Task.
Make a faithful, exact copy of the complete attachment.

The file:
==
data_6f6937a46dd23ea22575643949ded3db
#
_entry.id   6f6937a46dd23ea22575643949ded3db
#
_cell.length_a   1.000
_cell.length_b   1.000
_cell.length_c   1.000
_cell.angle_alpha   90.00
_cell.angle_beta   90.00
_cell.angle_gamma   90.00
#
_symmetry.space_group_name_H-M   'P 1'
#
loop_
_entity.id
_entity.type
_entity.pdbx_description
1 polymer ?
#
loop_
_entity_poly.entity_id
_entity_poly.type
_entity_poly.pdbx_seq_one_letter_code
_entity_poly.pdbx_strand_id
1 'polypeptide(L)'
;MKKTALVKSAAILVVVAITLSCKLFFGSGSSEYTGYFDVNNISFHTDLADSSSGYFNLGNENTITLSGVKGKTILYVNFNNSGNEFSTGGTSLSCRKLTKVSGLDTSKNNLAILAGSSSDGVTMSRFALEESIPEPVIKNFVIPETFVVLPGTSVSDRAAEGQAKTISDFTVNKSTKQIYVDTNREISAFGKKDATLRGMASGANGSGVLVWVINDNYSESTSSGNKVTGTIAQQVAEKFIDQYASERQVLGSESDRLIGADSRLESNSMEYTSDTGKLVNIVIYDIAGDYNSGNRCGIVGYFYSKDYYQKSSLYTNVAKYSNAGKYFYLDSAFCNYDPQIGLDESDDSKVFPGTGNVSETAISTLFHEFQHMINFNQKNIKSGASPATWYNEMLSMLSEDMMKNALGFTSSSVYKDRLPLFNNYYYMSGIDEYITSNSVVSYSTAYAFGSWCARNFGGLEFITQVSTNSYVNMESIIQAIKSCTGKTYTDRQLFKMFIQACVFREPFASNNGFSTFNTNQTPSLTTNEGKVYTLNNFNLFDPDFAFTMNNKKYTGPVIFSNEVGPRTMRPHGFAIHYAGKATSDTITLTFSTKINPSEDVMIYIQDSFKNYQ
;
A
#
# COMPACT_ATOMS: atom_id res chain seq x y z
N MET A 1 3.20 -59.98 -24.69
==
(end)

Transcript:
data_6f6937a46dd23ea22575643949ded3db
#
_entry.id   6f6937a46dd23ea22575643949ded3db
#
_cell.length_a   1.000
_cell.length_b   1.000
_cell.length_c   1.000
_cell.angle_alpha   90.00
_cell.angle_beta   90.00
_cell.angle_gamma   90.00
#
_symmetry.space_group_name_H-M   'P 1'
#
loop_
_entity.id
_entity.type
_entity.pdbx_description
1 polymer ?
#
loop_
_entity_poly.entity_id
_entity_poly.type
_entity_poly.pdbx_seq_one_letter_code
_entity_poly.pdbx_strand_id
1 'polypeptide(L)'
;MKKTALVKSAAILVVVAITLSCKLFFGSGSSEYTGYFDVNNISFHTDLADSSSGYFNLGNENTITLSGVKGKTILYVNFNNSGNEFSTGGTSLSCRKLTKVSGLDTSKNNLAILAGSSSDGVTMSRFALEESIPEPVIKNFVIPETFVVLPGTSVSDRAAEGQAKTISDFTVNKSTKQIYVDTNREISAFGKKDATLRGMASGANGSGVLVWVINDNYSESTSSGNKVTGTIAQQVAEKFIDQYASERQVLGSESDRLIGADSRLESNSMEYTSDTGKLVNIVIYDIAGDYNSGNRCGIVGYFYSKDYYQKSSLYTNVAKYSNAGKYFYLDSAFCNYDPQIGLDESDDSKVFPGTGNVSETAISTLFHEFQHMINFNQKNIKSGASPATWYNEMLSMLSEDMMKNALGFTSSSVYKDRLPLFNNYYYMSGIDEYITSNSVVSYSTAYAFGSWCARNFGGLEFITQVSTNSYVNMESIIQAIKSCTGKTYTDRQLFKMFIQACVFREPFASNNGFSTFNTNQTPSLTTNEGKVYTLNNFNLFDPDFAFTMNNKKYTGPVIFSNEVGPRTMRPHGFAIHYAGKATSDTITLTFSTKINPSEDVMIYIQDSFKNYQ
;
A
#
# COMPACT_ATOMS: atom_id res chain seq x y z
N MET A 1 3.20 -59.98 -24.69